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JAL shares slump 45% as bankruptcy expected “within one week”

JAL shares slump 45% as bankruptcy expected “within one week”

Shares in Japan Airlines fell by 45% to a new all-time low today amid fears that the airline would file for court-protected restructuring within a week, which would render the shares worthless.

The slump came despite American Airlines sweetening its investment offer from $1bn to £1.3bn.

JAL pension holders meanwhile have also agreed to a 30 per cent cut in pay-outs, thereby clearing one of the main hurdles to a restructuring plan. Two thirds of its existing retirees had now agreed to the cut. Earlier this month, 91 per cent of the carrier’s employees agreed to the cut.

The Enterprise Turnaround Initiative Corporation is also finalising a restructuring plan that involves court-backed rehabilitation, including Y300bn ($3.3bn) injection cash injection.

The new government, led by the Democratic party of Japan, has given its strongest hint yet that a court-backed restructuring would happen. Prime Minister Yukio Hatoyama told reporters today that “in general” shareholders did bear some responsibility.


The government could approve a court-led process as soon as Tuesday, according to one report in the Japanese press.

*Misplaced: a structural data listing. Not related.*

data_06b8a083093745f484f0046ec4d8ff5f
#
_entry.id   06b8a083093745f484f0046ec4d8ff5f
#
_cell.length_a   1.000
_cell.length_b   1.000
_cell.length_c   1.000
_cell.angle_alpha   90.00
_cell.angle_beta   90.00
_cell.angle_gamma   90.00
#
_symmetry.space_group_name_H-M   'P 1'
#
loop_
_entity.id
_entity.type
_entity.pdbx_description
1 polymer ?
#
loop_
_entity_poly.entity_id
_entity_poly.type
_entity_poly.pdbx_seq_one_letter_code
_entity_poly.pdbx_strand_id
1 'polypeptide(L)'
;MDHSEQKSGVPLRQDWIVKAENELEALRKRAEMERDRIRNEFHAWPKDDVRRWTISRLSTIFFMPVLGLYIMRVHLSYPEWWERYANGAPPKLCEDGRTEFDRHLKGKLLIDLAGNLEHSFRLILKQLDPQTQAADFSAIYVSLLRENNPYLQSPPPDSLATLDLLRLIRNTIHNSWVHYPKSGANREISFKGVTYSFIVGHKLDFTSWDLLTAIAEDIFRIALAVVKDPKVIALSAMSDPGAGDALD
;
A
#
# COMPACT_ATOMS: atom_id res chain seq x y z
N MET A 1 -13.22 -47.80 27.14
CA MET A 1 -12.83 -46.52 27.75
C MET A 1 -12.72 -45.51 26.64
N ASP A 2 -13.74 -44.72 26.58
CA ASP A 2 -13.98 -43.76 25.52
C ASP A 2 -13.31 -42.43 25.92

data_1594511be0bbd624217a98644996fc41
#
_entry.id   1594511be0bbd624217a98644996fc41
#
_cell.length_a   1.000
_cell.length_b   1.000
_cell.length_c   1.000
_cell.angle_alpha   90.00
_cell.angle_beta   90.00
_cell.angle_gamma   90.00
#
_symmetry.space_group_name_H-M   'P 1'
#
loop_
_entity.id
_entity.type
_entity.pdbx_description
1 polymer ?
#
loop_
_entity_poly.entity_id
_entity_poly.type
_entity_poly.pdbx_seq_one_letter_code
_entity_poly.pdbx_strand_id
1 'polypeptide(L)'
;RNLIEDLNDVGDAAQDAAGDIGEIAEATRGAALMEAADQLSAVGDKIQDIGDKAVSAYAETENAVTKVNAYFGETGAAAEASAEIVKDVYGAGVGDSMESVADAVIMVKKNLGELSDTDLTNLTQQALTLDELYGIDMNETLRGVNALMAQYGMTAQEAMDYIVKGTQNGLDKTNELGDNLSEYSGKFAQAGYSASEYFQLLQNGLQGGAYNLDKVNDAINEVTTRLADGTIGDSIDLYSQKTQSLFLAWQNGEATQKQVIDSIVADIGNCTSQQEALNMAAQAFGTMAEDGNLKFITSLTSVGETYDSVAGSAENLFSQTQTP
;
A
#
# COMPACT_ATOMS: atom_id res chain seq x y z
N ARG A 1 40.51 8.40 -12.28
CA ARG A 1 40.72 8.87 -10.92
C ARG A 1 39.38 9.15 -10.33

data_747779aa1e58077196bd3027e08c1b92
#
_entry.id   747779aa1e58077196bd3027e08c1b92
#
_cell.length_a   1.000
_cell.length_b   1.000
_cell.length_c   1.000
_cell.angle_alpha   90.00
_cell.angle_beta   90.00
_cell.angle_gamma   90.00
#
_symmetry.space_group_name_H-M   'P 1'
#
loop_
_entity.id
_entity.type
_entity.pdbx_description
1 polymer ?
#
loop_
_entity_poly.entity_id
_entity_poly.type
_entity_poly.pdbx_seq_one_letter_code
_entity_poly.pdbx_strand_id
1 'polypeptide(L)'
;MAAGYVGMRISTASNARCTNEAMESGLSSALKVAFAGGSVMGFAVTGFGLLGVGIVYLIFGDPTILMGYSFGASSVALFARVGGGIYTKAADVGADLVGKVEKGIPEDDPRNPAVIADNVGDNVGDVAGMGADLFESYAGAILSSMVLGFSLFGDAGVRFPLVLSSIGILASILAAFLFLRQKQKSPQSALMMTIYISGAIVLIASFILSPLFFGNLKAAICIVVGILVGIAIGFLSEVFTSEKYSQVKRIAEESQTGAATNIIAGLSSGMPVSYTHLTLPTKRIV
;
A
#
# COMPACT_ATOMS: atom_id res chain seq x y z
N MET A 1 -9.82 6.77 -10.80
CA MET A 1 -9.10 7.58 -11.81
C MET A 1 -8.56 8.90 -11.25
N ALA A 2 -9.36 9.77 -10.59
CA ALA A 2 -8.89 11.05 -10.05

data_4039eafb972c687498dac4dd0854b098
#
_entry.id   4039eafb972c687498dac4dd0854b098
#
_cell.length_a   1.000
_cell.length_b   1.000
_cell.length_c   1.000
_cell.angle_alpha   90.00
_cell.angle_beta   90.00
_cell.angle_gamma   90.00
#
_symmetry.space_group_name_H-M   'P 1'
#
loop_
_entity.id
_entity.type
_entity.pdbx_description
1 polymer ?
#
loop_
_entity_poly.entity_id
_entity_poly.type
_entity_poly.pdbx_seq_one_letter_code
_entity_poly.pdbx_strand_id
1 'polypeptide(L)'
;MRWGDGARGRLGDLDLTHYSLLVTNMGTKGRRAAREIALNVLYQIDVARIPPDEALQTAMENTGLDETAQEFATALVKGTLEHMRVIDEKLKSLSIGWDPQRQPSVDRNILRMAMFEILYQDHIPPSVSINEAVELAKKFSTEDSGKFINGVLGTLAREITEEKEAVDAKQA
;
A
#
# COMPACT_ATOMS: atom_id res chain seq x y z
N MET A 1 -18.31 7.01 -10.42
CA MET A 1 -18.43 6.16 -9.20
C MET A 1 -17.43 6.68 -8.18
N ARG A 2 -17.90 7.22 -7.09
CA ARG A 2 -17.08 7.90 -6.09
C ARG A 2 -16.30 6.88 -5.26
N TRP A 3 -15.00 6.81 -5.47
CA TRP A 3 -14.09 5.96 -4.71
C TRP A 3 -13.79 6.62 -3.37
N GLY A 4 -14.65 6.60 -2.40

The JAL court protect would also be politically motivated, and draw a distinction between the new government and the previous regime which poured Y270bn between 2001 and 2009 propping up one of the largest loss-makers within aviation.

Despite the revised offer, American along with its rival Delta have been frozen out of negotiations temporarily as they would complication the restructuring process.

American officially increased the amount it was prepared to offer JAL along with its financial partner, TPG, by $300m to $1.4bn.

American also said it would guarantee an additional $300m in revenues for JAL over three years in a bid to keep the lynchpin of its Asian business in its Oneworld alliance.

Thomas W Horton, chief financial officer of American’s parent, AMR Corp, said: “While JAL and the Japanese government might decide to address capital requirements internally - and we certainly would understand and respect that - our offer of capital would be available if this was deemed an appropriate resource to aid in the restructuring of JAL.”

British Airways added that JAL could expect an additional $200m in revenues from an alliance with the UK carrier.